Motorola's ( MOT) profit warning was followed by a slew of negative comments from Wall Street analysts Friday, and at least some experts believe the tough times won't be limited to the latter part of 2006. Deutsche Bank downgraded Motorola to hold from buy and cut its price target on the Illinois-based phone maker by $8 to $22. The firm said it was worried about a growth slowdown in mobile phones and increasing competition that will make the company decide between market share and pricing in the quarters ahead. Piper Jaffray downgraded the stock to market-perform from outperform and reduced its price target to $20 from $27. Piper also speculated that it might be several quarters before Motorola's handset operating margins recover. CIBC cut Motorola to sector-performer from outperformer, Bear Stearns took it to peer-perform from outperform, and Oppenheimer lower the stock to neutral from a buy. Credit Suisse lopped $6 off its old target and now has a goal of $24 on the stock. The firm also cut its earnings estimates for last year and this year. In addition, Credit Suisse said Motorola might offer a cautious forecast on the first quarter when it reports its fourth-quarter results later this month.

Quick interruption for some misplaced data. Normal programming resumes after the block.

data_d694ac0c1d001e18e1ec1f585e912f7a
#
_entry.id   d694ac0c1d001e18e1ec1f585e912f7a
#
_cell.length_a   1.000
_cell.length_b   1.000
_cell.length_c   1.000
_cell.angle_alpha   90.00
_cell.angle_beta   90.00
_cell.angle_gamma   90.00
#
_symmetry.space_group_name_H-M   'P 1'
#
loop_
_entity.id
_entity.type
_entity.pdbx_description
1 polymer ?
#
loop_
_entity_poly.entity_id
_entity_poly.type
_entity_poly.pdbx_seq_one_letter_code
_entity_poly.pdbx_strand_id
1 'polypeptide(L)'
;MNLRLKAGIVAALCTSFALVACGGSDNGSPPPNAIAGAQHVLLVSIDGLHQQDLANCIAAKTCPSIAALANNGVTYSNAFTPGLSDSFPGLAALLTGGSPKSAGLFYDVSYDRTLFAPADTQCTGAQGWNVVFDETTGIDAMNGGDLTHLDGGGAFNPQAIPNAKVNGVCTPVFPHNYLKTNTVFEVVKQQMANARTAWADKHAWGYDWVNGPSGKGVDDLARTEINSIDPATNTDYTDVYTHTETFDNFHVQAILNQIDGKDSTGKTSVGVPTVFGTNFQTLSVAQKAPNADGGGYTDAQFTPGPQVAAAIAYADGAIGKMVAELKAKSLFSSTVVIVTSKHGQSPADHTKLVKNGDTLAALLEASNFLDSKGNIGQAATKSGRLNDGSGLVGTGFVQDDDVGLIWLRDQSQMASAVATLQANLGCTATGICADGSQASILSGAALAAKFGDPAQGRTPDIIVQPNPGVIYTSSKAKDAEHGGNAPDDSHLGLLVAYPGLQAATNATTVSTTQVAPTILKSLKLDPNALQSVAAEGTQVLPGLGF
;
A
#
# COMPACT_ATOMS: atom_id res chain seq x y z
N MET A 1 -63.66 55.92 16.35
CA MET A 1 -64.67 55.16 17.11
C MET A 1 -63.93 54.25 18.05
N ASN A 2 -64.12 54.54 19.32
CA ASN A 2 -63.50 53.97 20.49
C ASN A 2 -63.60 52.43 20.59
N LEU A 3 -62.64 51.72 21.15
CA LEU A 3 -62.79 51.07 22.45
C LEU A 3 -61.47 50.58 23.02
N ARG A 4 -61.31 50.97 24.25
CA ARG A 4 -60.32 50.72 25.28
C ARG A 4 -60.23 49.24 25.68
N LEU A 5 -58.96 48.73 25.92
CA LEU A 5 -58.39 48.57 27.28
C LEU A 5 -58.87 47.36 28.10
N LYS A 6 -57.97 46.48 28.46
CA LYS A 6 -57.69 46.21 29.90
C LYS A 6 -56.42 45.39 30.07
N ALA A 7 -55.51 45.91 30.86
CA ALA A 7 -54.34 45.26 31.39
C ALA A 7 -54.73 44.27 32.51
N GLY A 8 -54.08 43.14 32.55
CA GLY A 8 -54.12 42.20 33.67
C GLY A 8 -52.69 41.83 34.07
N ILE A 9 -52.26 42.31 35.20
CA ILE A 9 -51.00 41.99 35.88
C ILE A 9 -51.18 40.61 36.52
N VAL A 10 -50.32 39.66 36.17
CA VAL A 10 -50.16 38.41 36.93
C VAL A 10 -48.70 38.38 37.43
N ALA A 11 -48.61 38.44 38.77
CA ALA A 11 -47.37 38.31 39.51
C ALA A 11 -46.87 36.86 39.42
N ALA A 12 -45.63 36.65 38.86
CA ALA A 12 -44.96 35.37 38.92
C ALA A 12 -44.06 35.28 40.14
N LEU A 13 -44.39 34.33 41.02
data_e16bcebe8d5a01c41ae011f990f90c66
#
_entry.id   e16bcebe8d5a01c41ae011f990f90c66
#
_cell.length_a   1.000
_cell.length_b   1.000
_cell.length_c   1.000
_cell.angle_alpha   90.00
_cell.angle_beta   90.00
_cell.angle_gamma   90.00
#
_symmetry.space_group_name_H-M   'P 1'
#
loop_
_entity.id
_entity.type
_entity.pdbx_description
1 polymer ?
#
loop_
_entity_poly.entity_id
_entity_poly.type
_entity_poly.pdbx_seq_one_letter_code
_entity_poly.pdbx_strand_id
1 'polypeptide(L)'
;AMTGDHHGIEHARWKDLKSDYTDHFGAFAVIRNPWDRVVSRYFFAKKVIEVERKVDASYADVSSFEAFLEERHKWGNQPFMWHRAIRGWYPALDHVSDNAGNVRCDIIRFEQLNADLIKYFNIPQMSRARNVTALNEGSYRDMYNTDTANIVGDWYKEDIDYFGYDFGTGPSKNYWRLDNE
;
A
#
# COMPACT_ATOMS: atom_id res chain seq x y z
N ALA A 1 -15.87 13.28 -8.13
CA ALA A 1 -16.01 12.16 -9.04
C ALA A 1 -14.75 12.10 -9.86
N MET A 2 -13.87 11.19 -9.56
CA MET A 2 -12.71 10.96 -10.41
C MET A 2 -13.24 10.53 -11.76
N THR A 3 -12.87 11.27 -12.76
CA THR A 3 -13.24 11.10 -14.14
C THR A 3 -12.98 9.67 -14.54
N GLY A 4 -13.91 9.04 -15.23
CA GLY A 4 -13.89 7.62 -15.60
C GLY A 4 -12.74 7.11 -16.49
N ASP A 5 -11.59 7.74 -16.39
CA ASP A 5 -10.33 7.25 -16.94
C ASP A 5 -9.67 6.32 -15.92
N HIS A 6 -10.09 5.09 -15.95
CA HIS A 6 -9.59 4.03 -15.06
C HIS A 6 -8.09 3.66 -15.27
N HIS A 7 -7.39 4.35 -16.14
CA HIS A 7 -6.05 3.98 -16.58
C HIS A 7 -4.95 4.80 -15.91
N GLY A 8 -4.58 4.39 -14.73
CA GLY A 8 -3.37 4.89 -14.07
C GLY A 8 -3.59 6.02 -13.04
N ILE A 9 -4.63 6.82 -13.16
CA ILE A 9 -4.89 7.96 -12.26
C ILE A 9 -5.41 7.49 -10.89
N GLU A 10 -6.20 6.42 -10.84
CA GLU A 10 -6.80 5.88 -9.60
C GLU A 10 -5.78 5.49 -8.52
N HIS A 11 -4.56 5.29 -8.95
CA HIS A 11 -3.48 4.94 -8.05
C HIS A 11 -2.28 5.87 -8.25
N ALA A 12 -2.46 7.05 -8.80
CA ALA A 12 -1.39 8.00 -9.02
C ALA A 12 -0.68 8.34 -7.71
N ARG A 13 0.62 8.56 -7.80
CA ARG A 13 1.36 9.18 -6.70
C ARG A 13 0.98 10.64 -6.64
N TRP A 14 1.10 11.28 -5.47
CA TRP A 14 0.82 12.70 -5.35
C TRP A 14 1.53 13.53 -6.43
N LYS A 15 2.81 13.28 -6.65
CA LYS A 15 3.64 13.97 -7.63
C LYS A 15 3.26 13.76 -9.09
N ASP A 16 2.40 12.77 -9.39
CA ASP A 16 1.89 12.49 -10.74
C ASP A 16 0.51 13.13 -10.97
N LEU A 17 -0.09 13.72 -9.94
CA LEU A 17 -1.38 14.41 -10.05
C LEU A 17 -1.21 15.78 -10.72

Meanwhile, even though Jefferies lowered its target by $3 to $27, it says investors might consider buying the shares amid a selloff. Finally, JMP Securities initiated Motorola with an underperform rating and a $19 target, saying it believes the company's stock will lag behind the overall technology arena, and Citigroup downgraded it to hold from buy. Motorola said late Thursday that it expects to earn 13 cents to 16 cents a share for the quarter ended Dec. 31, badly missing the 39-cent Thomson Financial analysts' consensus estimate. The company estimated that its sales totaled around $11.7 billion for the quarter, short of the $12 billion analysts' consensus. Shares of Motorola were recently losing 7.6% to $18.99.